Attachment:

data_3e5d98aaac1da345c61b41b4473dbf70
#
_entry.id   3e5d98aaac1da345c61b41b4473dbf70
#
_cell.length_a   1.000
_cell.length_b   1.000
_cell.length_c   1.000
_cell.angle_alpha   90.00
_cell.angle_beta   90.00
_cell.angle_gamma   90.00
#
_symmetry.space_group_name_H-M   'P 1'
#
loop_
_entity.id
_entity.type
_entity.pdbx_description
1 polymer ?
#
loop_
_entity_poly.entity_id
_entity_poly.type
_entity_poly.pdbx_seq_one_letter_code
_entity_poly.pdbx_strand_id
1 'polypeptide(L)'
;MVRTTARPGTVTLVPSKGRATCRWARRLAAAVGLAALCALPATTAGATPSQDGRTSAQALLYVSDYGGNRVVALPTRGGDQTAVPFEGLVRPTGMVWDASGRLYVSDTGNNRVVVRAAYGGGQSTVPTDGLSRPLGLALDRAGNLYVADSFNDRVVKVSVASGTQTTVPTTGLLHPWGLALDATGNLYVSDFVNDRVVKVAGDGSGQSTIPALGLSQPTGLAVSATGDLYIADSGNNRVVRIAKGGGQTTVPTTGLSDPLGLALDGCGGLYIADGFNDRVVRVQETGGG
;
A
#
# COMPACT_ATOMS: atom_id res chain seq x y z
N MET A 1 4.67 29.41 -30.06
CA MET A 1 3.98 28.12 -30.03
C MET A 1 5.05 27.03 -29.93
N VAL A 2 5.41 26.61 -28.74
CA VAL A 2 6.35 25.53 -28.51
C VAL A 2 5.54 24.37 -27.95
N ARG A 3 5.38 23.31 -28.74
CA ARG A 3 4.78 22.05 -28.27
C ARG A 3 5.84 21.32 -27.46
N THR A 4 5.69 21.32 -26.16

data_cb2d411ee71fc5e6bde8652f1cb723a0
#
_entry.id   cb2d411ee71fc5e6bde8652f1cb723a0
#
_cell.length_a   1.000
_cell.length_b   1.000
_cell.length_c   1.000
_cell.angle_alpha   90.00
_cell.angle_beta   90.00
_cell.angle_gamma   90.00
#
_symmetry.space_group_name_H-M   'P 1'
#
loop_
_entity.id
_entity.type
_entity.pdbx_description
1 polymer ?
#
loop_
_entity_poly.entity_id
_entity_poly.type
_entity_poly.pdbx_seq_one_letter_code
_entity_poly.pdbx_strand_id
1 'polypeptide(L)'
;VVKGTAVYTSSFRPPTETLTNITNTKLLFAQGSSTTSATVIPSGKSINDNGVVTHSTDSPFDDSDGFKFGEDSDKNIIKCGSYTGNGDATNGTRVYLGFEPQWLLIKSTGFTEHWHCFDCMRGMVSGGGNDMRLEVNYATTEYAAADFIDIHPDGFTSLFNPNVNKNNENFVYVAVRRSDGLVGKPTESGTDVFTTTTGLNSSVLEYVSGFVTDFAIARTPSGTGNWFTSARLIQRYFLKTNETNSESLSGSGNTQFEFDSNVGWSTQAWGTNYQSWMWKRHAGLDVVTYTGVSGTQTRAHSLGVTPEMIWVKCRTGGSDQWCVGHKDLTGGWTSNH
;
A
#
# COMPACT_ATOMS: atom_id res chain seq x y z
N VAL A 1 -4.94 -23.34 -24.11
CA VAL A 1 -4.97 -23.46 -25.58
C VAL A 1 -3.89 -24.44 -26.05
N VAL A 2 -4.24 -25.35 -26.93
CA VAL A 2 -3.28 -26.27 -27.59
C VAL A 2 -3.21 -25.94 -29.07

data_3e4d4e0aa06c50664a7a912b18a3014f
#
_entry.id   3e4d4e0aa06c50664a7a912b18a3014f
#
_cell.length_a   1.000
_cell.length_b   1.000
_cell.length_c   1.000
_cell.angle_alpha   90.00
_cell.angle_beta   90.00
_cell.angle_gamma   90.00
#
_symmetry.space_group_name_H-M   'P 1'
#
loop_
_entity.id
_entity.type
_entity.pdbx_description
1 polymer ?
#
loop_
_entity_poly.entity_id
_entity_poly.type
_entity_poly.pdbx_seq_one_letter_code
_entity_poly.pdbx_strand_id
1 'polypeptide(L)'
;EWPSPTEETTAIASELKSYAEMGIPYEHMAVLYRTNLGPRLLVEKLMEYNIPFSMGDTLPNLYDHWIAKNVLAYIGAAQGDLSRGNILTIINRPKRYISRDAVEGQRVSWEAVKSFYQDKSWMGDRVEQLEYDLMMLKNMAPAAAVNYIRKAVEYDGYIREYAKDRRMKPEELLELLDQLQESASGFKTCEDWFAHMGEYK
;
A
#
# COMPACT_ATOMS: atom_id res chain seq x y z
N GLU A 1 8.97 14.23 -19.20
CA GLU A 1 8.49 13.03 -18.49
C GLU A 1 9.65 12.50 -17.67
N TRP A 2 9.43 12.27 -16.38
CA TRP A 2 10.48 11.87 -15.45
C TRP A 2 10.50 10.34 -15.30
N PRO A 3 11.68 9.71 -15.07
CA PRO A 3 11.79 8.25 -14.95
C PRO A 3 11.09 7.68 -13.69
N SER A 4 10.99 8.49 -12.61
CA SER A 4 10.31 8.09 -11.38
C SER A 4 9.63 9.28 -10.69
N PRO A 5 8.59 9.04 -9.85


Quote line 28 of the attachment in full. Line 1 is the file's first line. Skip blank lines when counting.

A